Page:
The propensity for physical healing and material gain is confused for spiritual gain. Where once we heard the clarion gospel call, we are now served with a miraculous menu, real or fake. Much of an African Christian’s appetite for the dramatic phenomenon seems insatiable. The transactions include sowing (investing) before reaping. It resembles the selling in the temples where tables were overturned in Jesus’ time. The so-called man of God has mediator roles and abilities to reveal the unknown, at times resembling African traditional superstition. While conservative churches are averse to miracles and spiritual gifts, those in the modern deliverance movement delve into the arena, at times with little or no biblical theological understanding.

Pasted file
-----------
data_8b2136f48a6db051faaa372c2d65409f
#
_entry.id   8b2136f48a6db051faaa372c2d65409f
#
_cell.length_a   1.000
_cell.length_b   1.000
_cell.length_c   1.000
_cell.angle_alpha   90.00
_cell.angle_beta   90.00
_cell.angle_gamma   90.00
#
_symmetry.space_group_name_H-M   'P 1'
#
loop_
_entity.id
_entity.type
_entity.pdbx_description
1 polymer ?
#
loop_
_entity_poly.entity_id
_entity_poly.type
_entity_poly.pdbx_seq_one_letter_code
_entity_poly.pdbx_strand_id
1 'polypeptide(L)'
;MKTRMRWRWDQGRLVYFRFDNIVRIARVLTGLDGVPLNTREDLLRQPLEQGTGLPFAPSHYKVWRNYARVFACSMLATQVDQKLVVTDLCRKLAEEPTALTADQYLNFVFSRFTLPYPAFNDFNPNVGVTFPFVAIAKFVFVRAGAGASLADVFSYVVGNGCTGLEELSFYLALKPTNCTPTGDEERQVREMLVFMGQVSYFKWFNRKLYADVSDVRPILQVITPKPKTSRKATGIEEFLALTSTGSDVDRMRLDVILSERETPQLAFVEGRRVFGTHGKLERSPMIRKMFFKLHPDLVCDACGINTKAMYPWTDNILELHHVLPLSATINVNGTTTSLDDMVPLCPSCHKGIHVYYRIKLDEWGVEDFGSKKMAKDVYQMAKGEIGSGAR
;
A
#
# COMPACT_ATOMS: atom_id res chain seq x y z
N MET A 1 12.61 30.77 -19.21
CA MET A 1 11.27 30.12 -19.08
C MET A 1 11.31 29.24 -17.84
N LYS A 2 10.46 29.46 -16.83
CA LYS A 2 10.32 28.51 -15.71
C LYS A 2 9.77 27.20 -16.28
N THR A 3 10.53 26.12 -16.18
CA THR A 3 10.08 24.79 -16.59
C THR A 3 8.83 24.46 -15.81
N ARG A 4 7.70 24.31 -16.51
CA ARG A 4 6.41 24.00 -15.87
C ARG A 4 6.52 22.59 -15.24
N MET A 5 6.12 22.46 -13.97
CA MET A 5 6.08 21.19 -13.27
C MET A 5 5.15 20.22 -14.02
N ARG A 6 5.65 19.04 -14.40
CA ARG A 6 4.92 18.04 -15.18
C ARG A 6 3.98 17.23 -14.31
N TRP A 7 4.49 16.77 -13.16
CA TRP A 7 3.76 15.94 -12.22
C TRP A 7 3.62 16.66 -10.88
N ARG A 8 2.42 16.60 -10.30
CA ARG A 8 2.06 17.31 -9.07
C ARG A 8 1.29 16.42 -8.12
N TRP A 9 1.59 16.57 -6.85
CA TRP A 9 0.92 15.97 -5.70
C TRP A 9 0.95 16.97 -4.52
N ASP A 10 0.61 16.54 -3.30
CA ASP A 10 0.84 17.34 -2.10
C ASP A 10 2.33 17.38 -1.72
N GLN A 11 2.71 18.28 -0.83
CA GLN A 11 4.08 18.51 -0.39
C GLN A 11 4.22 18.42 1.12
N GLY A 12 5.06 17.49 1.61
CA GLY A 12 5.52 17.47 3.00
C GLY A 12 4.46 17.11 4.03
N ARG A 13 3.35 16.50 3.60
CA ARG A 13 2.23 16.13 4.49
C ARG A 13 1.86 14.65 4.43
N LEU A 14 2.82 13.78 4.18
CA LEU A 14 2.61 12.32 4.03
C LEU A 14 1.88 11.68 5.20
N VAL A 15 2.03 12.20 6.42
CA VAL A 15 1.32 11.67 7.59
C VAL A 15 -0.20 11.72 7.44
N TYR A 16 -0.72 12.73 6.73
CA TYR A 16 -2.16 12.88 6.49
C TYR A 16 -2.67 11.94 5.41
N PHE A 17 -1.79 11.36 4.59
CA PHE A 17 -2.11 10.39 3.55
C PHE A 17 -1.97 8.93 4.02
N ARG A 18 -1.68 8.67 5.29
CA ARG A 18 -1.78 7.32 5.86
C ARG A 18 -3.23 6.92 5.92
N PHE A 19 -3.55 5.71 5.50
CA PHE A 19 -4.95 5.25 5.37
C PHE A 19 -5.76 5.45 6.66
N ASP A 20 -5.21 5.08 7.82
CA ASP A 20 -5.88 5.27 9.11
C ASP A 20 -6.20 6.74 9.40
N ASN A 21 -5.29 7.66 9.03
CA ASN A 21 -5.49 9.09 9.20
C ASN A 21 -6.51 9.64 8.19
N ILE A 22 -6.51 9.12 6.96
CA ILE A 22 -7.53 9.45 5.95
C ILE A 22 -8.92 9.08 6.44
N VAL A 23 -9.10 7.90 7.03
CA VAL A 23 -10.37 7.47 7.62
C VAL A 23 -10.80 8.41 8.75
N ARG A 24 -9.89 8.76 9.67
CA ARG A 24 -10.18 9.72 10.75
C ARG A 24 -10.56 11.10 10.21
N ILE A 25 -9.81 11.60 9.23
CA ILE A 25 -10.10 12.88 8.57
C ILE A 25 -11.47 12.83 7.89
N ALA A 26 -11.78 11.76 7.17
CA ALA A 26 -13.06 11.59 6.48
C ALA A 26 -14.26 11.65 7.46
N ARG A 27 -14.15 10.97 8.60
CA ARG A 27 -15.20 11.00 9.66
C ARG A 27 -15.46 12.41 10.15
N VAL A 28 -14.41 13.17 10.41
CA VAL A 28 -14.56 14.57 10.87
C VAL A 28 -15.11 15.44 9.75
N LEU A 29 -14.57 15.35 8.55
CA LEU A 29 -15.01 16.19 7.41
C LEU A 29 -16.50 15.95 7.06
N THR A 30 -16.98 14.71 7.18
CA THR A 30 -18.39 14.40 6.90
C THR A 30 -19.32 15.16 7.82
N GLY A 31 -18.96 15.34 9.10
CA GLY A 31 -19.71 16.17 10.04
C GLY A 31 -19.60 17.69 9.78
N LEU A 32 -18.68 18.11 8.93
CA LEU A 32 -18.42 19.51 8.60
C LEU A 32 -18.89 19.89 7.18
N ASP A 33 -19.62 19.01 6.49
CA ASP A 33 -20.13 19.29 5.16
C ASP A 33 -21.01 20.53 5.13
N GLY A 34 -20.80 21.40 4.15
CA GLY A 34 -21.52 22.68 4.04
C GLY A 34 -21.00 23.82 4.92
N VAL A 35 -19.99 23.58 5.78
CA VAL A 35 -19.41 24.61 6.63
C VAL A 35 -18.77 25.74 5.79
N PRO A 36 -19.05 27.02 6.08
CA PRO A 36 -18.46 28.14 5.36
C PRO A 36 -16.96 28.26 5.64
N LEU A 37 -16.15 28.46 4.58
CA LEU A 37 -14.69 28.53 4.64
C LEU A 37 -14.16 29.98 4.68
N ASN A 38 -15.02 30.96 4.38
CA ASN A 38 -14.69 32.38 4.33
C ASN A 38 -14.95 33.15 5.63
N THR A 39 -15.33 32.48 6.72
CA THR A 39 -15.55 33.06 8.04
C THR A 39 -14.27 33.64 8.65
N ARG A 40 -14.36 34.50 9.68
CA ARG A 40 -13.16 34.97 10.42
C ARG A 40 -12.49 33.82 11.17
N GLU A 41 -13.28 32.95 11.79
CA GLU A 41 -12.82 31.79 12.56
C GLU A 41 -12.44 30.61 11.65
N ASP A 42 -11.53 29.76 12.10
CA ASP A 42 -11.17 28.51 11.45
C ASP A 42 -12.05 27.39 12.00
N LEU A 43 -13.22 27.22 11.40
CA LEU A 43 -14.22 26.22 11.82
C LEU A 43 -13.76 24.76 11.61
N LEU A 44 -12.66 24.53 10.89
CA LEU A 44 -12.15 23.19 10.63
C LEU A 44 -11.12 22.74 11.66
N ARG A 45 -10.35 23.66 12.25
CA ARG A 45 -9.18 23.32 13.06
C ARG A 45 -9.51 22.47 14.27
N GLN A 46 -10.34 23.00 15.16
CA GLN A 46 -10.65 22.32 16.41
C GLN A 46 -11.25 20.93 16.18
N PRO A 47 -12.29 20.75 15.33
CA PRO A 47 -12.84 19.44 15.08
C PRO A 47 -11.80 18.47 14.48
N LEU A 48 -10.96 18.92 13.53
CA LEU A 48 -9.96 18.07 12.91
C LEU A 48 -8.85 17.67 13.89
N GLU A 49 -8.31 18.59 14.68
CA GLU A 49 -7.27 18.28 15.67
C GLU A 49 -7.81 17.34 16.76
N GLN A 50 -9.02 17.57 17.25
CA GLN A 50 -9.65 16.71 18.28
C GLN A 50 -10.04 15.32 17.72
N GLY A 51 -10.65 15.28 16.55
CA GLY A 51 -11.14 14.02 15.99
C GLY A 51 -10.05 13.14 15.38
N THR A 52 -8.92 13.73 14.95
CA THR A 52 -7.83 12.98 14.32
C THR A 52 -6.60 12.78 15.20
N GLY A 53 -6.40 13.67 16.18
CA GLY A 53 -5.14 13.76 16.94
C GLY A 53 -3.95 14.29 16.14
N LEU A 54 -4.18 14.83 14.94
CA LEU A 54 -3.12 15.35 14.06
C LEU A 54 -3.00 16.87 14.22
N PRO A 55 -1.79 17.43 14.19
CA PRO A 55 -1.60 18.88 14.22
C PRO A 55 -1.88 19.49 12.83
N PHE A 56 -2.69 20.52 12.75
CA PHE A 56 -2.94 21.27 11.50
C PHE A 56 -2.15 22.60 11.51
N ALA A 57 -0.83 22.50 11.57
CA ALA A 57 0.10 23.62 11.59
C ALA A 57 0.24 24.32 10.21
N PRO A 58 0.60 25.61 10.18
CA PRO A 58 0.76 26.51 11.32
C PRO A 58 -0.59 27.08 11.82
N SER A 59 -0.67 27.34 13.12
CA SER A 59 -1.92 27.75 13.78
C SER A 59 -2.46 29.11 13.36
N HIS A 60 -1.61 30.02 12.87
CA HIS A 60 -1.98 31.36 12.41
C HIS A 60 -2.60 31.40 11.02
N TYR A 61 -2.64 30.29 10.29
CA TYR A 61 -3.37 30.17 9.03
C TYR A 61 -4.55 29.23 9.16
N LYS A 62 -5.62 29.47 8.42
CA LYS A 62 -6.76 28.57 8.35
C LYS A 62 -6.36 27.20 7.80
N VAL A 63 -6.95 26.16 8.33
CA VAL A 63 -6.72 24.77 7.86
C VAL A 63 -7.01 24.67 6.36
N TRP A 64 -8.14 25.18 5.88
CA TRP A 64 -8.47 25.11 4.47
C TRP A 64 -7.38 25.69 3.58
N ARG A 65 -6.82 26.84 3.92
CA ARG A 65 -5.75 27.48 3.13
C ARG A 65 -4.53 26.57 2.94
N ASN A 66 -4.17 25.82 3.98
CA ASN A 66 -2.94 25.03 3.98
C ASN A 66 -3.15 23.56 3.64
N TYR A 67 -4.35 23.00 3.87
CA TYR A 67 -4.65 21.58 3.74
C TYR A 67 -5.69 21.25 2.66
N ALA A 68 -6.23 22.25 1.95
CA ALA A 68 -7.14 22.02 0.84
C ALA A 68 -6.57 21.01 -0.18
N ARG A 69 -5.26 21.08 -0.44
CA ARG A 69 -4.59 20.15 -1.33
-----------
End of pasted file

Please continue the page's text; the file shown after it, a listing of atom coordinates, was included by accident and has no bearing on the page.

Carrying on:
God might not always receive the glory, either. The cost of disciple-making focusing on presenting every believer mature in Christ is questionably absent. There is also the absence of the embrace of God’s sovereignty in suffering and in want, which is dismissed for low spiritual pursuit.
The survival and propagation of the gospel from the Global South must
revisit the centrality of the gospel and its implication for true spiritual pursuit. Above all, Christ (who went about teaching, preaching, and healing the sick) must forever remain the model for messengers of the gospel from the Global South.
#4: Fielding in Mission